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Increasing the Semantic Similarity of ObjectOriented Domain Models by Performing Behavioral Analysis First
, 2006
"... The main goal of any objectoriented analysis (OOA) method is to clarify a problem by modeling the problem and its domain. Therefore, the most important artifact that results from OOA is the domain model, which is usually realized as a class diagram that describes the core concepts in the domain and ..."
Abstract

Cited by 4 (2 self)
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The main goal of any objectoriented analysis (OOA) method is to clarify a problem by modeling the problem and its domain. Therefore, the most important artifact that results from OOA is the domain model, which is usually realized as a class diagram that describes the core concepts in the domain and their relationships. Ideally, a mature engineering process is repeatable: analysts given the same problem and instructions to follow the same OOA process should produce semantically similar domain models. This work compares the observed semantic similarity among the different domain models produced by one process for one system by different users of the process when the process is one of: 1. creation of use cases (UCs), then sequence diagrams, then a domain model, and 2. creation of UCs, then a unified UC statechart, then a domain model. One process was used to produce 31 specifications of a large VoIP system and its accompanying information management system. The other process was used to produce 34 specifications of the same system. The data show that domain models produced using the second process were 10% more semantically similar to each other than those produced using the first process, but at a cost, by one measure, of up to 25 % more time, spent in learning the process and in requirements elicitation. 1
On the Predictability of ObjectOriented Analysis Models: Semantic Similarity and Completeness Analysis
"... Ideally, the results of a mature engineering process are predictable, i.e., independent applications of the process produce results that are the same within certain controlled limits. We analyze the predictability of domain models specified using two objectoriented analysis methods. We measure pred ..."
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Ideally, the results of a mature engineering process are predictable, i.e., independent applications of the process produce results that are the same within certain controlled limits. We analyze the predictability of domain models specified using two objectoriented analysis methods. We measure predictability by comparing how semantically similar and complete are the domain models produced by independent analysts given the same problem. Our results are based on evaluation of 65 independently specified domain models of a large VoiceoverIP system and its supporting information management system. 1
A Possible Metric for Semantic Similarity of ObjectOriented Analysis Models and Its Use to Estimate the Predictability of ObjectOriented Analysis Methods
"... Ideally, the results of a mature engineering process are predictable, i.e., independent applications of the process produce results that are the same within certain controlled limits. We suggest estimating the predictability of domain models produced using an objectoriented analysis method by compa ..."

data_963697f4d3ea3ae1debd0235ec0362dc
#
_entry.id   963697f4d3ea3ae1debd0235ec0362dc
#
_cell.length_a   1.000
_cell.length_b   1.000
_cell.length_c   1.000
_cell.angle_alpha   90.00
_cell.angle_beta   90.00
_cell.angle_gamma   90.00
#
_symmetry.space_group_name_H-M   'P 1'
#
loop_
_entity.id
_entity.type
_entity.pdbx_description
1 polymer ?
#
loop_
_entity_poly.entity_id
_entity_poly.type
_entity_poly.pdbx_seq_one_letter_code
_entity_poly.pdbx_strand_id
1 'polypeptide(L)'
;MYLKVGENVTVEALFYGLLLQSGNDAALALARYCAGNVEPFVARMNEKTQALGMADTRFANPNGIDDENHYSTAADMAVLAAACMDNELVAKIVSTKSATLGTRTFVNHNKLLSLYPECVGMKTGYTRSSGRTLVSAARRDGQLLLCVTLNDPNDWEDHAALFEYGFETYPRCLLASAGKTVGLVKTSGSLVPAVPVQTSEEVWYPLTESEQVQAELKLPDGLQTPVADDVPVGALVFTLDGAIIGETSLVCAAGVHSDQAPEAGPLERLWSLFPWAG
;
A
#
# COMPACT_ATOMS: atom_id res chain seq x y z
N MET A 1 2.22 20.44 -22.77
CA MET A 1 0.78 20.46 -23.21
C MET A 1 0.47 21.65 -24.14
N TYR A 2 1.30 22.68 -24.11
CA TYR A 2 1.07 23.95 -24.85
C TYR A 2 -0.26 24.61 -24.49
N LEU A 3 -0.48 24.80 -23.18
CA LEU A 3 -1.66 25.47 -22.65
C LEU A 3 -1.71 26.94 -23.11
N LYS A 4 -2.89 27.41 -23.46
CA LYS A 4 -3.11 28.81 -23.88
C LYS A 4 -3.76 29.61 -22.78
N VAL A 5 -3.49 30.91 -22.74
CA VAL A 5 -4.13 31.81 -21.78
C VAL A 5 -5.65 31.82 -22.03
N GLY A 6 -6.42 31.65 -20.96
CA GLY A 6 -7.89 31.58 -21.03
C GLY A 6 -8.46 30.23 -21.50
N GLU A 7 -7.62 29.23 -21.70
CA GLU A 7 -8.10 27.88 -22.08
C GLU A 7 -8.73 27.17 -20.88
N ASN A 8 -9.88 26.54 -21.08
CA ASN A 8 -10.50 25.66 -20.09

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Ideally, the results of a mature engineering process are predictable, i.e., independent applications of the process produce results that are the same within certain controlled limits. We suggest estimating the predictability of domain models produced using an objectoriented analysis method by comparing how semantically similar and complete are the domain models produced by independent analysts applying the method to the same problem. We introduce a possible measure of semantic similarity and evaluate it by using it to compare the predictability of two objectoriented analysis methods applied to 65 independently specified domain models of a large VoiceoverIP system and its supporting information management system. 1.
Improving the Semantic Similarity of ObjectOriented Domain Models
"... The main goal of any objectoriented analysis (OOA) method is to clarify a problem by explicitly modeling both the problem and its domain. Therefore, the most important artifact that results from OOA is the domain model, which is usually realized as a class diagram that describes the core concepts i ..."
Abstract
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The main goal of any objectoriented analysis (OOA) method is to clarify a problem by explicitly modeling both the problem and its domain. Therefore, the most important artifact that results from OOA is the domain model, which is usually realized as a class diagram that describes the core concepts in the domain and their relationships. Ideally, a mature engineering process is repeatable: analysts given the same problem and instructions to follow the same OOA process should produce semantically similar domain models. This work compares the observed semantic similarity among the different domain models produced by one process for one system by different users of the process when the process is one of: 1. creation of use cases (UCs), then sequence diagrams, then a domain model, and 2. creation of UCs, then a unified UC statechart, then a domain model. One process was used to produce 31 specifications of a large VoIP system and its accompanying information management system. The other process was used to produce 34 specifications of the same system. The data show that domain models produced using the second process were 10% more semantically similar to each other than those produced using the first process, but at a cost, by one measure, of up to 25 % more time, spent in learning the process and in requirements elicitation. 1